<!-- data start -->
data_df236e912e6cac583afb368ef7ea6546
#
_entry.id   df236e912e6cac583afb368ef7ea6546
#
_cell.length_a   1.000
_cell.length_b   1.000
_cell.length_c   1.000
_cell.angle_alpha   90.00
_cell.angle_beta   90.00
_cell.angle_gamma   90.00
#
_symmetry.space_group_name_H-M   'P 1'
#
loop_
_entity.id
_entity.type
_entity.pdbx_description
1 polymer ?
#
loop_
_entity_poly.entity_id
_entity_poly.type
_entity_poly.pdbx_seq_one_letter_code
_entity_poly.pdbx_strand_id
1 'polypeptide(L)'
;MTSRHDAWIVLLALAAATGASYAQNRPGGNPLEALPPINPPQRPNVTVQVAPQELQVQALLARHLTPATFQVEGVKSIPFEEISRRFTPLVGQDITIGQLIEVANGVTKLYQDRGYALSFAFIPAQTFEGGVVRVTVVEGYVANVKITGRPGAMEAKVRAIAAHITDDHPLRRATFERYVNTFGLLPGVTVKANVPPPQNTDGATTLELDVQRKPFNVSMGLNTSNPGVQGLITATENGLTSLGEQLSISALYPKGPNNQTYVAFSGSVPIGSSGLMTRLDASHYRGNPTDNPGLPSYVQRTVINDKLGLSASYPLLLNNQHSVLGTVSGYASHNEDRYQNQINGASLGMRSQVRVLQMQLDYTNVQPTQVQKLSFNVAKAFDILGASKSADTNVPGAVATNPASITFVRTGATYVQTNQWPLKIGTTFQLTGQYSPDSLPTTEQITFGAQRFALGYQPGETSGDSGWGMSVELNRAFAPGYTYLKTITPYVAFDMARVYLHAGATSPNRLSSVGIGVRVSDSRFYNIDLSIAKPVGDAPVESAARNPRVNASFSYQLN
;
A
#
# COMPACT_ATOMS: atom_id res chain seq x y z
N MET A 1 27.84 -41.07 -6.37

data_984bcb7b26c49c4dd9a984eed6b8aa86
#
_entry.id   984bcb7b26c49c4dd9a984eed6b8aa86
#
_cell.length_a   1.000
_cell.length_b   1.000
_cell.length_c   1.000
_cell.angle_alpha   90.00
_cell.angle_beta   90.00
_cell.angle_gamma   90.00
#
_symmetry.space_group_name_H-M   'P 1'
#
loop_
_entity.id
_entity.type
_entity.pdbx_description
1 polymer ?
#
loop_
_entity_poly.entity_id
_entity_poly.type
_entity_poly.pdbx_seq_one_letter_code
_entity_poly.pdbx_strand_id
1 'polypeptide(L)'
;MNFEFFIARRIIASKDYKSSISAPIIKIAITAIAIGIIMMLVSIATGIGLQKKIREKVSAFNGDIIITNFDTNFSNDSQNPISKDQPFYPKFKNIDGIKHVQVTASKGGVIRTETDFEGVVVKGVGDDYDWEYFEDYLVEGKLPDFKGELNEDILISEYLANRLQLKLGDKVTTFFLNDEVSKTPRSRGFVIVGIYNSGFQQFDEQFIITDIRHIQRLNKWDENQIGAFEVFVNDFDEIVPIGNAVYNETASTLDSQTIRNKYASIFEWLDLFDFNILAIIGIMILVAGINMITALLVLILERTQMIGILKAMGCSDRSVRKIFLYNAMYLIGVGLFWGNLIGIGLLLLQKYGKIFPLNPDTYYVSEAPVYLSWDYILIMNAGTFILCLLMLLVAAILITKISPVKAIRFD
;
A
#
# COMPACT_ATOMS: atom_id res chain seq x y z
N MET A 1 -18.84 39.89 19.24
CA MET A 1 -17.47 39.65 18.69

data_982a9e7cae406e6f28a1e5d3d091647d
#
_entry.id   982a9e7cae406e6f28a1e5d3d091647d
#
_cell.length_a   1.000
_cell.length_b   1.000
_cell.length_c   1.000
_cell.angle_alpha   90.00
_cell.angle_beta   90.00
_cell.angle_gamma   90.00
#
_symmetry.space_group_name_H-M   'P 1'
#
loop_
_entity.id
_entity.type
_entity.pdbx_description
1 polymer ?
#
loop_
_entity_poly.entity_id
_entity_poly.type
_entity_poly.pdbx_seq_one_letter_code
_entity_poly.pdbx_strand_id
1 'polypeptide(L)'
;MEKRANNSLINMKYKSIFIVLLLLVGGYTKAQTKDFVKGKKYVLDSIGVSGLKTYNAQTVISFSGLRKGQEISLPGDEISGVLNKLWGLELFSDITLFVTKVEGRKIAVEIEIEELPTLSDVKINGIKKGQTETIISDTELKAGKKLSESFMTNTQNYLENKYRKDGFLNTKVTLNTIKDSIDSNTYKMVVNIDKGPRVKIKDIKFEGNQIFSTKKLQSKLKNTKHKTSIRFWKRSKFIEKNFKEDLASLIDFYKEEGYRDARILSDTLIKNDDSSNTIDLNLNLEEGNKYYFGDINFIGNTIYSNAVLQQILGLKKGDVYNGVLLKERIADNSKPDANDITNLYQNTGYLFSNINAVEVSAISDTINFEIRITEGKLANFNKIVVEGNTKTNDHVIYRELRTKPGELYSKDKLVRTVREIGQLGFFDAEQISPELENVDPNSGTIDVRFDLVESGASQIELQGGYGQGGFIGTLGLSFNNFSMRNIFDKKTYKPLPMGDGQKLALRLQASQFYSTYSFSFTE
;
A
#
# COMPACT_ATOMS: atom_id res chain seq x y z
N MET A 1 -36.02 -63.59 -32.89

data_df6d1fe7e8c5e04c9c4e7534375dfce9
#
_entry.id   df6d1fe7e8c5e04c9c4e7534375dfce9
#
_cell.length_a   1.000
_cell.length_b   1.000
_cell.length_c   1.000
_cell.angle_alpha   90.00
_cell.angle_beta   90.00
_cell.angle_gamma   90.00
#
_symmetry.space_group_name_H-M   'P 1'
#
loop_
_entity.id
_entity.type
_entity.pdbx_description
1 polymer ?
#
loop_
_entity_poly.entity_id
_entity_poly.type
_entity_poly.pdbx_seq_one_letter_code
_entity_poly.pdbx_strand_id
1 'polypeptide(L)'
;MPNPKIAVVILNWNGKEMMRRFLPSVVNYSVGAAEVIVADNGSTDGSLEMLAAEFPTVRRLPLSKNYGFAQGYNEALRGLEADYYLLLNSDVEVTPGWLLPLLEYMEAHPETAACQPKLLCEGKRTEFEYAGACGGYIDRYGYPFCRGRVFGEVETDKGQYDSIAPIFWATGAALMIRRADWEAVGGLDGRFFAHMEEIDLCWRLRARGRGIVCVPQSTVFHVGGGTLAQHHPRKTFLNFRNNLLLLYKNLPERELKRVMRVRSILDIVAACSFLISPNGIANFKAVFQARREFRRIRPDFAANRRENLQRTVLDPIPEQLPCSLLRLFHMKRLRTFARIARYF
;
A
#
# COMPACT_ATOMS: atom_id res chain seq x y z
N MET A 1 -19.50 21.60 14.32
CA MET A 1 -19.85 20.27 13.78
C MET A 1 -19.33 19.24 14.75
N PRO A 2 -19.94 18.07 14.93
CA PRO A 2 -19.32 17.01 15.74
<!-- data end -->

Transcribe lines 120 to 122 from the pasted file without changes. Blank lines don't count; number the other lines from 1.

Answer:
;MPNPKIAVVILNWNGKEMMRRFLPSVVNYSVGAAEVIVADNGSTDGSLEMLAAEFPTVRRLPLSKNYGFAQGYNEALRGLEADYYLLLNSDVEVTPGWLLPLLEYMEAHPETAACQPKLLCEGKRTEFEYAGACGGYIDRYGYPFCRGRVFGEVETDKGQYDSIAPIFWATGAALMIRRADWEAVGGLDGRFFAHMEEIDLCWRLRARGRGIVCVPQSTVFHVGGGTLAQHHPRKTFLNFRNNLLLLYKNLPERELKRVMRVRSILDIVAACSFLISPNGIANFKAVFQARREFRRIRPDFAANRRENLQRTVLDPIPEQLPCSLLRLFHMKRLRTFARIARYF
;
A